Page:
This was one of the better personal finance quizzes that I have seen out there…Why?
- Comprehensive: It has 30 questions covering a range of topics
- Numeracy: It has several questions that require some basic problem solving and numeracy skills in comparing options or best course of action
- Application: Less focus on conceptual knowledge and more on whether you can use this knowledge to make good decisions
- Open Net: It encourages students to go out and find the answers if they don’t know them. This is the way the world works…
- Question type: for both investing and paying for college questions, it asks test takers to rank order various options going beyond the basic multiple choice
- Motivational: Once your students have completed the quiz, it shows how they stack up vs. the thousands of other test takers and identifies the concepts that require further study.
Look for the NGPF Question Bank later this summer which will provide teachers with hundreds of assessment questions. Oh, how did I score on the quiz (I know you were wondering)? A-. I have an email into the company disputing a few of the questions that I answered incorrectly…
Thanks to Brian Rothenberg of Evolution Finance for his speedy response to my questions about his quiz (Spoiler alert: I squeezed another point out of him, putting me in solid A territory:)
I reviewed the questions you flagged for us. On the first one, I see your point about the comparison. In the original wording the comparison is only implied. During our next update, we will change that question wording to the following:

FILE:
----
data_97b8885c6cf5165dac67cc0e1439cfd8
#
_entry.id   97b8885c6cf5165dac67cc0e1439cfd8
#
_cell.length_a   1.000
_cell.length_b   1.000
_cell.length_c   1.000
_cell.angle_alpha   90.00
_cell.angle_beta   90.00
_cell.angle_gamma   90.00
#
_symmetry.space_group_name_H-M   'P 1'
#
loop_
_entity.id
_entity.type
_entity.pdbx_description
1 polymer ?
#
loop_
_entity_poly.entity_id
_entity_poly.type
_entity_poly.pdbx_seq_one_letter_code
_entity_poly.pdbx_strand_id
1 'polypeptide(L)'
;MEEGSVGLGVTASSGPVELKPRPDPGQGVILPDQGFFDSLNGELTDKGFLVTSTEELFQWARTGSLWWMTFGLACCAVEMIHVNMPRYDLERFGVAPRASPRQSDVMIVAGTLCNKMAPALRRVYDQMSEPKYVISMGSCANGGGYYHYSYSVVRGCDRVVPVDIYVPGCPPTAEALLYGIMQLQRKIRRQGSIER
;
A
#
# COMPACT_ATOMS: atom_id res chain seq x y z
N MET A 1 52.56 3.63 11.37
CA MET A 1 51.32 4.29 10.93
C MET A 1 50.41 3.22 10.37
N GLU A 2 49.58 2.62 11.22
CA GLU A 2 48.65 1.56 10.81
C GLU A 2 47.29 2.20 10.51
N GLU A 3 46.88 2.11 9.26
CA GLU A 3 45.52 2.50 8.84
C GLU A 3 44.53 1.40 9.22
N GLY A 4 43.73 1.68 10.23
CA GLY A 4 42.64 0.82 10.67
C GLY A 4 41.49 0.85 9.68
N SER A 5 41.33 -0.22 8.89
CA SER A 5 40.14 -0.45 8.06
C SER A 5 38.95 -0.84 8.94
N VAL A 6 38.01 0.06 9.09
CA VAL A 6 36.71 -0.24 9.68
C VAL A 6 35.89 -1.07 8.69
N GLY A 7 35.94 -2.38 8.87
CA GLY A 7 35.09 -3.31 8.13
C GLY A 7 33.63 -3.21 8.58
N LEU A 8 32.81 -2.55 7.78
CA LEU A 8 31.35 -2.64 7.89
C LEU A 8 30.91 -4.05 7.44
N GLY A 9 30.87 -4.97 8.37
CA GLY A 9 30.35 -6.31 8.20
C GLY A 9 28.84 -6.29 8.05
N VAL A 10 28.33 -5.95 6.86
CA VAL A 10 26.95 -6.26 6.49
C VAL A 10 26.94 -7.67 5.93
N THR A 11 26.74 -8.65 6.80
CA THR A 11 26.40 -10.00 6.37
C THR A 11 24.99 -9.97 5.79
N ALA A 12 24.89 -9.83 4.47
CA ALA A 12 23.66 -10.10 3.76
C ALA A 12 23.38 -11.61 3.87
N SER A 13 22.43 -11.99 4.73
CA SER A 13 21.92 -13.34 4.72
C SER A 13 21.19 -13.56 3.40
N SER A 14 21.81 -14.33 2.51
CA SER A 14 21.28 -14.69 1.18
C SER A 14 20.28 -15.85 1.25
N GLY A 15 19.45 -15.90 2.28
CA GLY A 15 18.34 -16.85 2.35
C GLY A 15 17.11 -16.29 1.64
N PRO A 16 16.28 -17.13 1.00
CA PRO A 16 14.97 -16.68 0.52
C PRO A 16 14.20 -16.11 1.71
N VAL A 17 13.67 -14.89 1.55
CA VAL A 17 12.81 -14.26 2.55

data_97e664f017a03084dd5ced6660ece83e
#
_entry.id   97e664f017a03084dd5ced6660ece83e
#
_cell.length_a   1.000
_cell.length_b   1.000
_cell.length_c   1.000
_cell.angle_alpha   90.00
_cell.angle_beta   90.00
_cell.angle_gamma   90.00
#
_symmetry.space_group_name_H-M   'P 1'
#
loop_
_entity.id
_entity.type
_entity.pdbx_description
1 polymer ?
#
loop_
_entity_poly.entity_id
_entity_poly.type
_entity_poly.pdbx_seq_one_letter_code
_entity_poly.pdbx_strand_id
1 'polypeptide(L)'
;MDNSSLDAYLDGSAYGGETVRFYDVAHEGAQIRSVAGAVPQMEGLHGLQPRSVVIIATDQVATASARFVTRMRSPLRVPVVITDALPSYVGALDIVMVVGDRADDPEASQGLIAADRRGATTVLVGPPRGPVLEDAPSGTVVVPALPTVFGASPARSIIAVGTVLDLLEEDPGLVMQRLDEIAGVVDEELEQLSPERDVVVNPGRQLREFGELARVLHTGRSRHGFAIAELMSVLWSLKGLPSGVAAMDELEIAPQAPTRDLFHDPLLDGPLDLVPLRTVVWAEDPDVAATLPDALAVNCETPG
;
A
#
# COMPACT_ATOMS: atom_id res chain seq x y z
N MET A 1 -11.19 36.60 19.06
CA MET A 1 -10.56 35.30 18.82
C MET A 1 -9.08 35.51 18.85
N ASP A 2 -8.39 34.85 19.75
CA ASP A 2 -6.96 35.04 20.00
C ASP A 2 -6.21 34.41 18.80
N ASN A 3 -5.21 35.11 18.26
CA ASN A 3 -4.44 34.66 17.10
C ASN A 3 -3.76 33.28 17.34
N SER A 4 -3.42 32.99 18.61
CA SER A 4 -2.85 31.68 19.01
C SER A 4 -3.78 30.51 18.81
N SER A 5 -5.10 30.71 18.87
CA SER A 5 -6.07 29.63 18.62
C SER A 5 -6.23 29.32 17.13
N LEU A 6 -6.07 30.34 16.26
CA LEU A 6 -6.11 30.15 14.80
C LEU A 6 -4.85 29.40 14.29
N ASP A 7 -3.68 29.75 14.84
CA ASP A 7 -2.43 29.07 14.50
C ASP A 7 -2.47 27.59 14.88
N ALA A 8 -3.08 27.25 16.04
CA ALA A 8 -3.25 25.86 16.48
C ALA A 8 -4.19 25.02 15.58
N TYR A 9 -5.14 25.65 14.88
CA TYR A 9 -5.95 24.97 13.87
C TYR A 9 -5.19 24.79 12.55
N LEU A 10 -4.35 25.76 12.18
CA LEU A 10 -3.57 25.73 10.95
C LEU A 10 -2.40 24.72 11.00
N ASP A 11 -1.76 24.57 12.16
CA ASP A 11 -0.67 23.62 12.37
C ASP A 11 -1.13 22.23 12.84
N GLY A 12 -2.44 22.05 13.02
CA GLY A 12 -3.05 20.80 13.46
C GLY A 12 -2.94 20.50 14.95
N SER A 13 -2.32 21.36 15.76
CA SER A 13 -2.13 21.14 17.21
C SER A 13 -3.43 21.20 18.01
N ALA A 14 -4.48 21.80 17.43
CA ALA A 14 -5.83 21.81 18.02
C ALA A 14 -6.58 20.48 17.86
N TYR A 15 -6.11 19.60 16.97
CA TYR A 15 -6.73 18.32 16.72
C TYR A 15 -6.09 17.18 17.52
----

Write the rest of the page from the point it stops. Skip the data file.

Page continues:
Generally, if you borrow against collateral (like a house or car) compared to a loan not secured by collateral (like a credit card), the interest rate charged on the loan:
-Remains the same
On the second question, we disagree about the financial flexibility being greater on a 15-year mortgage. What you said about a 15-year mortgage is true: if you can afford it, paying down your mortgage within 15 years provides you opportunities to make other investments for the second 15 years. However, a 30-year mortgage gives you more financial flexibility because you can choose to pay down your mortgage over 15 years by making extra payments and take advantage of the same investing opportunities. In addition, should you have a financial setback or need to use the extra payment amount for other expenses, your minimum required payment each month is smaller for a 30-year mortgage so you can scale back any overpayment to deal with other expenses. It also reduces the risk of losing the house if you cannot make the higher mortgage payment required on the 15-year loan. Therefore, a 30-year mortgage does not prevent taking advantage of the financial flexibility you describe and it provides other flexibility while you pay down the mortgage. There is an open question about whether people will stay committed to paying down a 30-year mortgage in 15 years if they are not locked into a 15-year payment plan. However, if we operate under the assumption that someone will, the 30-year mortgage will give them more flexibility if they need to use that money for other major expenses or might later struggle to afford the higher mortgage payment.